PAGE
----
abstract = "Context: Public health financial competencies are often overlooked or underrepresented in public health training programs. These skills are important for public health workforce members who are involved in managing resources and strategic planning and have been defined as key competencies by several national entities. Objective: To characterize business skills among state health agency employees and examine self-reported skill levels and their association with job satisfaction, worksite training and development opportunities, and annual salary. Design: A cross-sectional survey, the Public Health Workforce Interests and Needs Survey (PH WINS), of state health agency central office employees was conducted in 2014. Multivariable logistic regression analyses, controlling for job classification, supervisory status, years of public health practice, annual compensation, educational attainment, geographic region, and sociodemographic status, were used to assess the relationship between business skills and training environment and job satisfaction. Linear regression was used to correlate business skills and annual compensation. Setting and Participants: A total of 10 246 state health agency staff completed a Web-based survey. Main Outcome Measure: Self-reported proficiency in business skills, job satisfaction, opportunities for training, and annual salary. Results: The workforce reported high levels of proficiency in applying quality improvement concepts and managing change (67.5{\%} and 69.2{\%}, respectively). Half of the respondents reported proficiency in budget skills (49.3{\%}). Participants who were proficient in applying quality improvement concepts were significantly more likely to report job satisfaction (OR = 1.27). A supportive training environment was significantly associated with business competencies (range of OR = 1.08-1.11). Managing change (β = .15) and budget skill proficiency (β = .37) were significantly associated with increased yearly compensation. Conclusions: Public health workers who self-report proficiency with business skills report increased job satisfaction, higher annual salary, and a supportive training environment. These findings support the need for the development of appropriately designed business skill training opportunities to increase competencies in this critical domain.",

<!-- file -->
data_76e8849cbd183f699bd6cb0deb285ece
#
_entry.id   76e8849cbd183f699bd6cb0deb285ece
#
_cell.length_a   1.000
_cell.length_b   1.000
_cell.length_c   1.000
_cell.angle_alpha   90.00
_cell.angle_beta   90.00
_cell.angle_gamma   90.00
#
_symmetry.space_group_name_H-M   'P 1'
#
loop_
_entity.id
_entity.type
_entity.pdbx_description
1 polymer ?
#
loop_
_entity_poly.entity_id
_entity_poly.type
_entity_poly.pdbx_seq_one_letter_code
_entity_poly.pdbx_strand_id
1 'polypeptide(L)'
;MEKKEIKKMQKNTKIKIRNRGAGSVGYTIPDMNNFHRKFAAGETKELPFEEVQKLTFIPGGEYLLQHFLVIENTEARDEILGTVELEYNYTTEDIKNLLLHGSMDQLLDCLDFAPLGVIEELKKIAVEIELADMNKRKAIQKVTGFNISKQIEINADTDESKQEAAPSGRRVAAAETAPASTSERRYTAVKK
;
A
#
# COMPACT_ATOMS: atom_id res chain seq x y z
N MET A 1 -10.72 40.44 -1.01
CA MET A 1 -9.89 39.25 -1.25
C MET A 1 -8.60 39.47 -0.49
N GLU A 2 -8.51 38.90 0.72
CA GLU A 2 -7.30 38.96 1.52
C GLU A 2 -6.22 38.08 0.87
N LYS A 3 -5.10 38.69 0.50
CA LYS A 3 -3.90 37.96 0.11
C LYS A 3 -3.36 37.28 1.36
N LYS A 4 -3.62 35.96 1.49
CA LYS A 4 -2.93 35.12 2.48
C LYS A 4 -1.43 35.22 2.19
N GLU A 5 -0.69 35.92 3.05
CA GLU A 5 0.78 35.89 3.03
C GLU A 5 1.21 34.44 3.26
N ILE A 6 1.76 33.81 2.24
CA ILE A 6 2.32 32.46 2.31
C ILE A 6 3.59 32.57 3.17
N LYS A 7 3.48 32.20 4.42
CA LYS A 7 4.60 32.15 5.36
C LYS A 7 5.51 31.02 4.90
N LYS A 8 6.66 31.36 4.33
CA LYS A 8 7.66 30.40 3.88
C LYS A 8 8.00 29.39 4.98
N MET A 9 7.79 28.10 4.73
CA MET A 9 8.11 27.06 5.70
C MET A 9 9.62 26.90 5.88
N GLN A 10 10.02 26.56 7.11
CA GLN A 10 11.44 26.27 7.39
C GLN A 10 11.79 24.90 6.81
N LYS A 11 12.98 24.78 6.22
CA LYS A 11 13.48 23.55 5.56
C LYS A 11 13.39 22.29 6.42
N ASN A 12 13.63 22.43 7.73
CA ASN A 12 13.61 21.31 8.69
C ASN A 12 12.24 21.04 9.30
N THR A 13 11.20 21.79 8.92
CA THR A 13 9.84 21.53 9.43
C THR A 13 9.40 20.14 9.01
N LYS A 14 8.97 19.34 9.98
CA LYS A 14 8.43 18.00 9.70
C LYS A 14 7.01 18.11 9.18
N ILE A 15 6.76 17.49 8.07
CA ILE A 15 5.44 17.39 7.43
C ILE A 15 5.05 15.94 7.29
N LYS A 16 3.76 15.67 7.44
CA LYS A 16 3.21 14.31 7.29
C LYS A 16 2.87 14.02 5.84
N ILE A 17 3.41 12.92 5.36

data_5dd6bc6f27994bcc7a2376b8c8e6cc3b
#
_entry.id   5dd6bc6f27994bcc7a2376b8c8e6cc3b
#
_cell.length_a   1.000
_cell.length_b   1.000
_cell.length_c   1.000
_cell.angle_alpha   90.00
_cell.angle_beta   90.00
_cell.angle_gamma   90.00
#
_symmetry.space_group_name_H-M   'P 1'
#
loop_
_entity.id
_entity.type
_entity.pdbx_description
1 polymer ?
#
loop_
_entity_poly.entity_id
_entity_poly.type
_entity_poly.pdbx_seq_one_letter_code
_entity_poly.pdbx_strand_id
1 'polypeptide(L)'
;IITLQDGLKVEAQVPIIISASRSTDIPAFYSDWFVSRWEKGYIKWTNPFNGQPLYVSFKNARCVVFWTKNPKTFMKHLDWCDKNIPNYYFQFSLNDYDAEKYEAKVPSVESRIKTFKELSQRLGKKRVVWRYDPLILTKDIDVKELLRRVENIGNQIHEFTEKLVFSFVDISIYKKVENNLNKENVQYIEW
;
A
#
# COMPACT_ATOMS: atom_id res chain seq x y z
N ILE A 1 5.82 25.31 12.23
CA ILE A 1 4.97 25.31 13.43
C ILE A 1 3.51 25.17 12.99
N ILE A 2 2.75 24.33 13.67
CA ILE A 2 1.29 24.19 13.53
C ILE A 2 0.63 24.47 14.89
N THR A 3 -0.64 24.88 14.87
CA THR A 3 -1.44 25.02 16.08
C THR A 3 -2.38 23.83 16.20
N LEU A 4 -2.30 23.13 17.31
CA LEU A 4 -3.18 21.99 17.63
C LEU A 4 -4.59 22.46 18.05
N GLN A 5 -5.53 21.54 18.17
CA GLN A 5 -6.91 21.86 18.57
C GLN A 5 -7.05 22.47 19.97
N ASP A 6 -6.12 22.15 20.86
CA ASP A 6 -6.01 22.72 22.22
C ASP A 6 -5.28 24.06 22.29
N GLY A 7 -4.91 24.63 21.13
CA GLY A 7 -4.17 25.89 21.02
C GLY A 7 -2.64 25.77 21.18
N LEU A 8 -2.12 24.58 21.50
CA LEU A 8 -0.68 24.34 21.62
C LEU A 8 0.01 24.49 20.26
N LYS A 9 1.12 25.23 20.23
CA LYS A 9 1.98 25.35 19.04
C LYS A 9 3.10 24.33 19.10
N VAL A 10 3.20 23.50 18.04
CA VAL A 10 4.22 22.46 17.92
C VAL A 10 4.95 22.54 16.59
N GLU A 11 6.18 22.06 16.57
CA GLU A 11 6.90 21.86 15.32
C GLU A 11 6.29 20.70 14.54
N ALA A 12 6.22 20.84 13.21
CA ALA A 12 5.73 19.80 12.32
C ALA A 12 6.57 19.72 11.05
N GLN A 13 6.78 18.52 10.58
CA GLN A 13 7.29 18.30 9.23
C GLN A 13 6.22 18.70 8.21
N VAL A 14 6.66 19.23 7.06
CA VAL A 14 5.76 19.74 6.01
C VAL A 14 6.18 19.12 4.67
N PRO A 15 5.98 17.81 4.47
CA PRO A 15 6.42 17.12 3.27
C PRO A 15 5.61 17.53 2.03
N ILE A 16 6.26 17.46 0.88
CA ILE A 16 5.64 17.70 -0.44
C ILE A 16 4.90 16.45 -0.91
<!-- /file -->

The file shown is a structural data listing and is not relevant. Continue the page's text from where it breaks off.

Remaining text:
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AB - Context: Public health financial competencies are often overlooked or underrepresented in public health training programs. These skills are important for public health workforce members who are involved in managing resources and strategic planning and have been defined as key competencies by several national entities. Objective: To characterize business skills among state health agency employees and examine self-reported skill levels and their association with job satisfaction, worksite training and development opportunities, and annual salary. Design: A cross-sectional survey, the Public Health Workforce Interests and Needs Survey (PH WINS), of state health agency central office employees was conducted in 2014. Multivariable logistic regression analyses, controlling for job classification, supervisory status, years of public health practice, annual compensation, educational attainment, geographic region, and sociodemographic status, were used to assess the relationship between business skills and training environment and job satisfaction. Linear regression was used to correlate business skills and annual compensation. Setting and Participants: A total of 10 246 state health agency staff completed a Web-based survey. Main Outcome Measure: Self-reported proficiency in business skills, job satisfaction, opportunities for training, and annual salary. Results: The workforce reported high levels of proficiency in applying quality improvement concepts and managing change (67.5% and 69.2%, respectively). Half of the respondents reported proficiency in budget skills (49.3%). Participants who were proficient in applying quality improvement concepts were significantly more likely to report job satisfaction (OR = 1.27). A supportive training environment was significantly associated with business competencies (range of OR = 1.08-1.11). Managing change (β = .15) and budget skill proficiency (β = .37) were significantly associated with increased yearly compensation. Conclusions: Public health workers who self-report proficiency with business skills report increased job satisfaction, higher annual salary, and a supportive training environment. These findings support the need for the development of appropriately designed business skill training opportunities to increase competencies in this critical domain.